Brits in Australia will be able to be reunited with their families in time for Christmas after Qantas confirmed the first flights from Sydney and Melbourne to London will depart on 18 December.
On that day, flights will also recommence to Los Angeles, Vancouver and Singapore, with Tokyo and Fiji coming online the next day and Honolulu the day after that.
Currently, Australian citizens and permanent residents can only leave the country with an exemption, with Qantas having halted all commercial international flights other than government-supplemented repatriations. Those returning must hotel quarantine for two weeks, but there is hope the federal government will have relaxed that rule later this year, in favour of home quarantine or proof of vaccination status.
The airline previously confirmed plans to restart international flying in August, but only today has confirmed the exact dates that are bookable on its website.
Currently, flights from Sydney to London via Perth on 18 December are selling from just $2,794.
Qantas has previously said its international re-opening is likely to be “gradual”, with a focus on low-risk countries first, including those with high vaccination uptake including the UK, US, and parts of Asia.
The airline is also reinstating services between Australia and New Zealand, projecting a re-start of the currently paused trans-Tasman travel bubble, also in December.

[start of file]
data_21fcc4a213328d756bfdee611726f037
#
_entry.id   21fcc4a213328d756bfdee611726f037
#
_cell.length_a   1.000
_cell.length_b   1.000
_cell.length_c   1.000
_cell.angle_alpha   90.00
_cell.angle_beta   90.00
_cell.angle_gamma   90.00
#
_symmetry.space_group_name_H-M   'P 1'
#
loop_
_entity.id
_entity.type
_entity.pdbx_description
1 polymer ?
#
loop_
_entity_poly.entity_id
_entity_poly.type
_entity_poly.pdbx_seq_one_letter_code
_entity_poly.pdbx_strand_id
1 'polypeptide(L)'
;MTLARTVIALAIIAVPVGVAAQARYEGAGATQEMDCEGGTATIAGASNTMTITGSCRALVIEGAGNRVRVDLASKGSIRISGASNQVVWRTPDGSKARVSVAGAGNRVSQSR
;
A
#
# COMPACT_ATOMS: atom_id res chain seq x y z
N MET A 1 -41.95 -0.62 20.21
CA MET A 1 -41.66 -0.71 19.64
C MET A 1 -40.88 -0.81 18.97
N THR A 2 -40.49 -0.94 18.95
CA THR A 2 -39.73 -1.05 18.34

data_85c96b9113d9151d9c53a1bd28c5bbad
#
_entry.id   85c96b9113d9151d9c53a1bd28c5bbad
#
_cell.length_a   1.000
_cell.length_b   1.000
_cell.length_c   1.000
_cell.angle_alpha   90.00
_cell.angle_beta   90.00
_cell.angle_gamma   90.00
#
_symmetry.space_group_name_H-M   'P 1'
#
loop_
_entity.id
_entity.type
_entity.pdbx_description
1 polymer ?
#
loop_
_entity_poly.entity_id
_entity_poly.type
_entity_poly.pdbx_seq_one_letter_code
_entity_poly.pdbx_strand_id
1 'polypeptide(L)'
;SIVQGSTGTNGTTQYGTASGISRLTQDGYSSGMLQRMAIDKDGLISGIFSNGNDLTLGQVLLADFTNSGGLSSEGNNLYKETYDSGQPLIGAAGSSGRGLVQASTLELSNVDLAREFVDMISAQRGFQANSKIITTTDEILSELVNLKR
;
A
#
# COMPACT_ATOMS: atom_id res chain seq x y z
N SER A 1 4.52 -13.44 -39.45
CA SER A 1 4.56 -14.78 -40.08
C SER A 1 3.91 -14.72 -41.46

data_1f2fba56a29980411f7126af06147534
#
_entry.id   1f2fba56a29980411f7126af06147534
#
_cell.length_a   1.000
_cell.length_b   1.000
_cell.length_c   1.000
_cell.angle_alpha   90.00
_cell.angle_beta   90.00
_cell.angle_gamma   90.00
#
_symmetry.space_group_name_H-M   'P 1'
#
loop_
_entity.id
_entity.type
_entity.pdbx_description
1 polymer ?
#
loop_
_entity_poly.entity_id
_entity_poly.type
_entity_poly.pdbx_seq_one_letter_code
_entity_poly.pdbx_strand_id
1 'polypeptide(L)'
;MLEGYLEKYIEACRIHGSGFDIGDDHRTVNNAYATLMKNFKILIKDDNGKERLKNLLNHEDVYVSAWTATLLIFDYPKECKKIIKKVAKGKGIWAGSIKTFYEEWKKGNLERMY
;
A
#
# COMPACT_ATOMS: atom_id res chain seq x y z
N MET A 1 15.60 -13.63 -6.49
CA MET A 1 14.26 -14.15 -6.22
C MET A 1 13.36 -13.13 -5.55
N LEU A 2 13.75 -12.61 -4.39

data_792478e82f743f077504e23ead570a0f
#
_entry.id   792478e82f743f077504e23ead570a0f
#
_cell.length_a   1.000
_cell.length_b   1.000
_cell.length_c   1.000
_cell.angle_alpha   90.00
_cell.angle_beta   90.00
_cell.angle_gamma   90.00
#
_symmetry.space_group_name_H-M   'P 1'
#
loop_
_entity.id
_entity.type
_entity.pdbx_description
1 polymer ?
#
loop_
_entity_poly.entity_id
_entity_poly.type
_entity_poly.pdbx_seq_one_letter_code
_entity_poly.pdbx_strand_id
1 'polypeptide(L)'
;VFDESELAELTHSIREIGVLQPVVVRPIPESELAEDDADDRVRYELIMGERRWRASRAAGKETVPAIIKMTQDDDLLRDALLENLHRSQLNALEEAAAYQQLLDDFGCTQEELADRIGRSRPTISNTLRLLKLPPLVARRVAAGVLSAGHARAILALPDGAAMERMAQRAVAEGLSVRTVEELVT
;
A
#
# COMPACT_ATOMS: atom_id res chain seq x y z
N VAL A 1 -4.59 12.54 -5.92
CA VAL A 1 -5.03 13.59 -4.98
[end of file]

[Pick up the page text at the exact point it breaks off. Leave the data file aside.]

Qantas has pushed back its planned return to higher-risk destinations, such as Bali, Bangkok, Manila and Johannesburg, until April 2022.
In August, the business’ CEO, Alan Joyce, said that while the prospect of flying overseas might feel a long way off, the current pace of the vaccine rollout means we will soon get our freedoms back.
“It’s obviously up to the government exactly how and when our international borders re-open, but with Australia on track to meet the 80 per cent trigger agreed by national cabinet by the end of the year, we need to plan ahead for what is a complex restart process,” said Joyce.
“There’s a lot of work that needs to happen, including training our people and carefully bringing aircraft back into service. We’re also working to integrate the IATA travel pass into our systems to help our customers prove their vaccine status and cross borders.
“We can adjust our plans if the circumstances change, which we’ve already had to do several times during this pandemic. Some people might say we’re being too optimistic, but based on the pace of the vaccine rollout, this is within reach and we want to make sure we’re ready.”
Earlier in the year, Qantas pushed back its intended start date for international routes from October to December, despite the federal government’s modeling suggesting borders would remain shut until mid-2022.
It came as the airline posted a statutory loss before tax of $1.83 billion, largely driven by sudden and ongoing border closures in the second half of the financial year.
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